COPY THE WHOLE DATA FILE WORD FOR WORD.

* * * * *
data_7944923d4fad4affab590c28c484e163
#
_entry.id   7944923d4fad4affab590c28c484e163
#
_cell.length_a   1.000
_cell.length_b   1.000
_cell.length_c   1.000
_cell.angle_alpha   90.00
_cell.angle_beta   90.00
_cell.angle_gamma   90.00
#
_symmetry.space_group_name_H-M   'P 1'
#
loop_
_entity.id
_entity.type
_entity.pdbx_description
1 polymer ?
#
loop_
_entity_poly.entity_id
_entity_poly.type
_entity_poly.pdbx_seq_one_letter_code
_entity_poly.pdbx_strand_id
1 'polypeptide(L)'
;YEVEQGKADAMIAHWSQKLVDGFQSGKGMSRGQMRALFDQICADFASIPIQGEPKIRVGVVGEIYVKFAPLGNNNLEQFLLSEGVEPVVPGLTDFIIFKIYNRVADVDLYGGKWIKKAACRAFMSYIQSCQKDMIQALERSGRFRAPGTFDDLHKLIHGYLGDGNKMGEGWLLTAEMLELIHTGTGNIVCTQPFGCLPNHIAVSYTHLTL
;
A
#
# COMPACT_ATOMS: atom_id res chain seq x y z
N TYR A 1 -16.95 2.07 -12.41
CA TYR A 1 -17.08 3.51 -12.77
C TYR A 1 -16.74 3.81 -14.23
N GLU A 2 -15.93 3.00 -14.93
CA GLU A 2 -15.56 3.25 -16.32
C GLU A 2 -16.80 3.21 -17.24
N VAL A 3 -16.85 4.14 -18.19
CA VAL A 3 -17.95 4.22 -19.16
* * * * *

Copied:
data_7944923d4fad4affab590c28c484e163
#
_entry.id   7944923d4fad4affab590c28c484e163
#
_cell.length_a   1.000
_cell.length_b   1.000
_cell.length_c   1.000
_cell.angle_alpha   90.00
_cell.angle_beta   90.00
_cell.angle_gamma   90.00
#
_symmetry.space_group_name_H-M   'P 1'
#
loop_
_entity.id
_entity.type
_entity.pdbx_description
1 polymer ?
#
loop_
_entity_poly.entity_id
_entity_poly.type
_entity_poly.pdbx_seq_one_letter_code
_entity_poly.pdbx_strand_id
1 'polypeptide(L)'
;YEVEQGKADAMIAHWSQKLVDGFQSGKGMSRGQMRALFDQICADFASIPIQGEPKIRVGVVGEIYVKFAPLGNNNLEQFLLSEGVEPVVPGLTDFIIFKIYNRVADVDLYGGKWIKKAACRAFMSYIQSCQKDMIQALERSGRFRAPGTFDDLHKLIHGYLGDGNKMGEGWLLTAEMLELIHTGTGNIVCTQPFGCLPNHIAVSYTHLTL
;
A
#
# COMPACT_ATOMS: atom_id res chain seq x y z
N TYR A 1 -16.95 2.07 -12.41
CA TYR A 1 -17.08 3.51 -12.77
C TYR A 1 -16.74 3.81 -14.23
N GLU A 2 -15.93 3.00 -14.93
CA GLU A 2 -15.56 3.25 -16.32
C GLU A 2 -16.80 3.21 -17.24
N VAL A 3 -16.85 4.14 -18.19
CA VAL A 3 -17.95 4.22 -19.16